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John Hodgman Took UP Comedy Club to "Vactionland"

Saturday, October 25, 2014 Cora

John Hodgman tried out new material in “Vacationland” Tuesday night at Second City’s UP Comedy Club.

He had two shows that night, “I Stole Your Dad” and “Vacationland”. What was really nice was he came out between shows and signed books, posters, took pictures so people wouldn’t have to wait until after the second show. He announced if anyone wanted something signed, they could do that now, but if anyone wanted to get a drink with him, they’d have to wait until after the last show. He talked with people when they were at the table, making eye contact. After the second show, he signed books and took more pictures with fans. His fans are very loyal and engaged. I sat with a couple and a young woman who saw him the last time he was in Chicago. They were staunch listeners of his podcasts, read his books, and followed his Twitter feed. I think I was the only newbie; everyone seemed to be well versed in Hodgman. He is very accessible and approachable. He posts his podcast weekly, tweets, responds to and favorites tweets.
After introducing the show, saying he was an employee of the comedy club, Hodgman burst onstage and struck a power pose (arms straight up) and told us to join him. We did. These shows have been different for him in that he has been himself; he has not been playing a character. He told stories, drink in hand, as comfortable onstage as if he held our attention at a cocktail party. He reminded me of Garrison Keillor, but with the sardonic zest of David Sedaris. All these storytellers convey everyday events, pointing out how unique and telling they are about an individual, and when given the chance, they hope you laugh. Hodgman laughed about himself. As described on the website, the show was about death and summertime. There was one obvious story about death, a curtsy, a slight foray into the topic, but he discussed death on many other levels: death of identity, youth in many ways, death of fears, realizing they were in someone else’s head then gifted to you. He poked fun at his neuroses. He likes rules, but found out it’s okay to go beyond them. “Because apparently life is about living,” Hodgman said.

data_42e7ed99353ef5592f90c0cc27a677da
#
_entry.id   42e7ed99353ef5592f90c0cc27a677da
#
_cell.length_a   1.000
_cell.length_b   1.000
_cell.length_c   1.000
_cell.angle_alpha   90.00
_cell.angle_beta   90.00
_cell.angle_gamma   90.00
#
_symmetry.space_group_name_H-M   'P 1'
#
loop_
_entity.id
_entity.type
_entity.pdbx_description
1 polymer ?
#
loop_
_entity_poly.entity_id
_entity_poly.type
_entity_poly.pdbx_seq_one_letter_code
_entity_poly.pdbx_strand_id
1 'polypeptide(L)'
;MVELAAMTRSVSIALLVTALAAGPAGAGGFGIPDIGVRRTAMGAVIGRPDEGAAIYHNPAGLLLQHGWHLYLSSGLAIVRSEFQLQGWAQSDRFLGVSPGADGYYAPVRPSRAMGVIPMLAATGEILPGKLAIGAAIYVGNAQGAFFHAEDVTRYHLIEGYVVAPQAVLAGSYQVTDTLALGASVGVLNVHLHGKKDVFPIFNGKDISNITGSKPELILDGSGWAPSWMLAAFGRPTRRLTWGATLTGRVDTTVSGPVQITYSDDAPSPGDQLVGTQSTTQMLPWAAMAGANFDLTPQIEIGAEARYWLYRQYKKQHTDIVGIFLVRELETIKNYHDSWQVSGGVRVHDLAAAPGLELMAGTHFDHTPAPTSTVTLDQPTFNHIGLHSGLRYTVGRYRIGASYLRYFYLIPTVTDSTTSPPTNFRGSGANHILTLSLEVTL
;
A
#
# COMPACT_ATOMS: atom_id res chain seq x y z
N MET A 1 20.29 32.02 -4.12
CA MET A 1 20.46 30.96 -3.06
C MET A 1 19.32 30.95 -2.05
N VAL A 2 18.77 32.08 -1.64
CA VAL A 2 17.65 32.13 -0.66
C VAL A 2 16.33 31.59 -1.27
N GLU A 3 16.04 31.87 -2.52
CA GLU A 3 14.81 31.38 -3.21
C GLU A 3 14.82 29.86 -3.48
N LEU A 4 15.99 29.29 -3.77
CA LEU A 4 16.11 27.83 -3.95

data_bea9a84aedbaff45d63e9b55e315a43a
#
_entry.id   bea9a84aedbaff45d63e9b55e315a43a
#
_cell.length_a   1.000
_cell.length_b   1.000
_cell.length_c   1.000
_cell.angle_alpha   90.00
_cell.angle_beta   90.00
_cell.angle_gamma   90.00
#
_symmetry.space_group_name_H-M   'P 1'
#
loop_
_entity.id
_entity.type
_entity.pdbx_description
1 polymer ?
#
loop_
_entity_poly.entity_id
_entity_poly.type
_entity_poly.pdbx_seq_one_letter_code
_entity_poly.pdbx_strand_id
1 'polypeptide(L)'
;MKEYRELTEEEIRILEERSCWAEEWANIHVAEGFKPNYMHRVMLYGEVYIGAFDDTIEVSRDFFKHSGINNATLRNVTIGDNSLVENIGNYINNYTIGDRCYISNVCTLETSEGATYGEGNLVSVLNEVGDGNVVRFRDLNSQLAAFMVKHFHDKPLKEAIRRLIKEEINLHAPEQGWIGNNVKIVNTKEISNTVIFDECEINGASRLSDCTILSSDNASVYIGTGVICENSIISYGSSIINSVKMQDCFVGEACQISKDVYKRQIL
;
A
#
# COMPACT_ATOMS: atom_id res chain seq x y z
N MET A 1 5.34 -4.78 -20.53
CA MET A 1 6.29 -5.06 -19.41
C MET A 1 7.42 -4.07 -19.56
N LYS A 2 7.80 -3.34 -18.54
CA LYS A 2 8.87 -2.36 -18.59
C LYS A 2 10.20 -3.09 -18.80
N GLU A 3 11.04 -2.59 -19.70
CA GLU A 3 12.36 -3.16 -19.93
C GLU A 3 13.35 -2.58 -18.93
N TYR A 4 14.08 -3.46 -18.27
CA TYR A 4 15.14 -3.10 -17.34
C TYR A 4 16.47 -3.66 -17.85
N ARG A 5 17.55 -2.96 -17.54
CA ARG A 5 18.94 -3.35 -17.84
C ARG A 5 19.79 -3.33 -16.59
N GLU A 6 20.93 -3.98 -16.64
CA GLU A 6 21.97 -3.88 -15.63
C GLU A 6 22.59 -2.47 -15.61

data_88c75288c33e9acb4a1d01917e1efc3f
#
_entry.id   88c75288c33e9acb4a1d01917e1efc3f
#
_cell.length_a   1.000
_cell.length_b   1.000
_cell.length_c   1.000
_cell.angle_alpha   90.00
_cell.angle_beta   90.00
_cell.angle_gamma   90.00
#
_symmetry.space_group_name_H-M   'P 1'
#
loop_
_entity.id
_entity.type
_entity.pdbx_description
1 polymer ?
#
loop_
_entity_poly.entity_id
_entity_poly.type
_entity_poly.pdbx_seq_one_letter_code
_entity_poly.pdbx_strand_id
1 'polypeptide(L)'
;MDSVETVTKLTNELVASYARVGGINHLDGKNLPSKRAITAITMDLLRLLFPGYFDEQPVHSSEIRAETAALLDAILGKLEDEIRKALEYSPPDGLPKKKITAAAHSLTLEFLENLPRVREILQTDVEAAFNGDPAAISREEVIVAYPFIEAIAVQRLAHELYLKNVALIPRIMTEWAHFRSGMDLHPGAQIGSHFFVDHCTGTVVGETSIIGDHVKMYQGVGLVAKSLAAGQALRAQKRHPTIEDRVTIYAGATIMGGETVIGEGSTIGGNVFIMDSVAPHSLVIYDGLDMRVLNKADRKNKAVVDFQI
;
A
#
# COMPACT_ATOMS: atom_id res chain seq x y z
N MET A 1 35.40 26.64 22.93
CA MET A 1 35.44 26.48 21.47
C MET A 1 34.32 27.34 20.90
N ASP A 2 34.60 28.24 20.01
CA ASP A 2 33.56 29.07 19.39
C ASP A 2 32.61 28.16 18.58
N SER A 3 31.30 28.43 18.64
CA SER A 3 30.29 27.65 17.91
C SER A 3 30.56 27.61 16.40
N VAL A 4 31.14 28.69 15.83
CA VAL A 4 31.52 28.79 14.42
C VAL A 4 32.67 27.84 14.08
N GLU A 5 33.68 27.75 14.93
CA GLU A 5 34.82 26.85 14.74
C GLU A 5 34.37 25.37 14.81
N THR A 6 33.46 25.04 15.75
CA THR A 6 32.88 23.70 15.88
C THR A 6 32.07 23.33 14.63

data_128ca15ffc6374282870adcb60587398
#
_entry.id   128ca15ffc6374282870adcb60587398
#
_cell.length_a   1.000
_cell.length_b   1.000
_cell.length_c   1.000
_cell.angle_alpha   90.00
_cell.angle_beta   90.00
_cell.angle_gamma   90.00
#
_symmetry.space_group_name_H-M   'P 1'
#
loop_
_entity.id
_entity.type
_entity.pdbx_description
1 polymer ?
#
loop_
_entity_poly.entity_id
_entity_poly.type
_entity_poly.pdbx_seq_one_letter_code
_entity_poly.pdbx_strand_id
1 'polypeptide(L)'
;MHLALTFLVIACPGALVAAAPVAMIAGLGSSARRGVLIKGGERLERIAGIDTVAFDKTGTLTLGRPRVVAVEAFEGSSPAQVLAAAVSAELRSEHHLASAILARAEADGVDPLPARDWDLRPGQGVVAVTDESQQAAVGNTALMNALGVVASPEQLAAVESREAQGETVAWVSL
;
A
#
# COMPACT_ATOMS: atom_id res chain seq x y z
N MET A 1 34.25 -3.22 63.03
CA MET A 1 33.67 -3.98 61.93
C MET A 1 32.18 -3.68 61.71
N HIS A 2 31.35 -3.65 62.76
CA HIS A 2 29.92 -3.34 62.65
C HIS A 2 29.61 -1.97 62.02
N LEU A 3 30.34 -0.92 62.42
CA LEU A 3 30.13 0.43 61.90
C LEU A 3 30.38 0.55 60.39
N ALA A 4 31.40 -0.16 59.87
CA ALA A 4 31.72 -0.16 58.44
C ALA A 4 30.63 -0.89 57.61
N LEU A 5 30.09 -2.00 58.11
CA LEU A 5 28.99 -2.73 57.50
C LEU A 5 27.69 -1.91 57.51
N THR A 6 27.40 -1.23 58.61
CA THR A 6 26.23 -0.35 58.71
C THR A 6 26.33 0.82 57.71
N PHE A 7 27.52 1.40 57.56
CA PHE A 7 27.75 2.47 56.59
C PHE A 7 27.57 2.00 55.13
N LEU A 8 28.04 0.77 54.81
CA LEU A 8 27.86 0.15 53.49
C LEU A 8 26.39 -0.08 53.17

A majority of the show discussed the irony of Maine calling itself “vacationland.” “Maine,” he said. “Where we put the ‘spite” in ‘hospitality.’” He joked about his class change, never really feeling like he fit in with the money, these people so comfortable in their own skin even though he went to Yale to which many of us can relate. He also joked and owned the fact some things in his life are not very relatable like owing two summer houses. Owning it made him more human and endearing. Even though he’s a Daily Show regular, podcaster, author, and performer, he’s still a former literary agent/ writer who went for it and made it happen.

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